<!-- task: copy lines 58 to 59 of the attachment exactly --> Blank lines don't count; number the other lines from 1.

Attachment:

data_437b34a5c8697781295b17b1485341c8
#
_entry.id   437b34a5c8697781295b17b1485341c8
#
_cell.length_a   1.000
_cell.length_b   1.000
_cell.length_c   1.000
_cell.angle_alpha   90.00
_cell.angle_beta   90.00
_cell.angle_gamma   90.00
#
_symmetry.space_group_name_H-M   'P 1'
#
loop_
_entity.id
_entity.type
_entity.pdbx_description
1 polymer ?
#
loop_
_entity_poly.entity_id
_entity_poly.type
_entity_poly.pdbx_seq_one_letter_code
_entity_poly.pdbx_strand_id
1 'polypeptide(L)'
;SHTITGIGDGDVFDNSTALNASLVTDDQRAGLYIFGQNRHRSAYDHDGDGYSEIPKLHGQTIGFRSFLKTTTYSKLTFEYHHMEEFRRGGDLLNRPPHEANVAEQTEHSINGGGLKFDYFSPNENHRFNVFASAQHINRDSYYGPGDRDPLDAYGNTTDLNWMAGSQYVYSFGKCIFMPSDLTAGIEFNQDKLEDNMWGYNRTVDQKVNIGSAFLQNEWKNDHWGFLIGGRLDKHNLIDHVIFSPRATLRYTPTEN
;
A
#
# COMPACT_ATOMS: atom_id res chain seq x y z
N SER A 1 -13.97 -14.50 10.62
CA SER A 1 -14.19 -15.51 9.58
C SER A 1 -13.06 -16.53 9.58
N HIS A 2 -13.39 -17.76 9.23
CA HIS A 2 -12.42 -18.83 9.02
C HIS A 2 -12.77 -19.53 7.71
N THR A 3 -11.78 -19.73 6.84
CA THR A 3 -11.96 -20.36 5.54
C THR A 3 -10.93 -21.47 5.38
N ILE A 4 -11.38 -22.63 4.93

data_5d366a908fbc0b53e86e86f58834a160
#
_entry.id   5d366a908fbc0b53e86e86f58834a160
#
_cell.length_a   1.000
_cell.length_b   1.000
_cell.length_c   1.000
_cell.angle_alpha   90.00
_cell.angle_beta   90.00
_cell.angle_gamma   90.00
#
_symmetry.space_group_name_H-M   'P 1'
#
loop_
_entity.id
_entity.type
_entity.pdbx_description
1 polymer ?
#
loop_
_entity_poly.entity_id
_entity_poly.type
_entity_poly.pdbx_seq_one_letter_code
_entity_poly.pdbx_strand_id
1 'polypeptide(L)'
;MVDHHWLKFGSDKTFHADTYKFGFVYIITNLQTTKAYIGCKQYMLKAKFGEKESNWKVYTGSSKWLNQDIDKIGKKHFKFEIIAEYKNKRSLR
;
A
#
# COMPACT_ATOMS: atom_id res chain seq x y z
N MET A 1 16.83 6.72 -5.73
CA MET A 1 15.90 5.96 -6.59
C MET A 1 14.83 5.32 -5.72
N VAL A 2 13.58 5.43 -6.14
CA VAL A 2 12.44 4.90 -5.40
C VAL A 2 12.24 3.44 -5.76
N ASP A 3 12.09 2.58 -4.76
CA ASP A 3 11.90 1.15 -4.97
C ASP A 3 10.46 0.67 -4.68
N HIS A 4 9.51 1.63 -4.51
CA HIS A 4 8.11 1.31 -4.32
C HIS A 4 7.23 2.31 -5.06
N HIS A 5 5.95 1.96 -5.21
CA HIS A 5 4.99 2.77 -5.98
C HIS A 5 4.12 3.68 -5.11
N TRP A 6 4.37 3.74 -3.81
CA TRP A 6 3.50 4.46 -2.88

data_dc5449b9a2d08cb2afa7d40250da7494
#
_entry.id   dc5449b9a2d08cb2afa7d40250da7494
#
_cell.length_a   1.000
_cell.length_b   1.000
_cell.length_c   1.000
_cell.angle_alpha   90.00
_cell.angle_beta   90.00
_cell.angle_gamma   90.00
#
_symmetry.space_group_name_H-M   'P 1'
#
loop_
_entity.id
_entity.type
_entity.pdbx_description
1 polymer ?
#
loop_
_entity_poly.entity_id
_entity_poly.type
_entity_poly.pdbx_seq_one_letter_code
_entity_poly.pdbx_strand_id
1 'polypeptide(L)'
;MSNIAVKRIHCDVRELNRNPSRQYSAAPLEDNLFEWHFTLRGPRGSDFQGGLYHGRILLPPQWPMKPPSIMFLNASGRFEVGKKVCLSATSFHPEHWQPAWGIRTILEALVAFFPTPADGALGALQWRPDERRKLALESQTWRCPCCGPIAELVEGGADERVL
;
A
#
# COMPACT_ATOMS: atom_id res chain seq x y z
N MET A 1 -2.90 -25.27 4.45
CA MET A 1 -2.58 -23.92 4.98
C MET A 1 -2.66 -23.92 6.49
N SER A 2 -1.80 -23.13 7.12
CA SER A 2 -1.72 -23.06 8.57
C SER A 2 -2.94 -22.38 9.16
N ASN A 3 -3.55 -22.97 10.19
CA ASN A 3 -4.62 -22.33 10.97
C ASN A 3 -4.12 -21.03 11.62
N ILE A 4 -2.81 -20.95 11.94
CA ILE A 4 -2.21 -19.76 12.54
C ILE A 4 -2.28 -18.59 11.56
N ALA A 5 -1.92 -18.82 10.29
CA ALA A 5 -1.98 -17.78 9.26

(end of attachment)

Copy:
1 polymer ?
#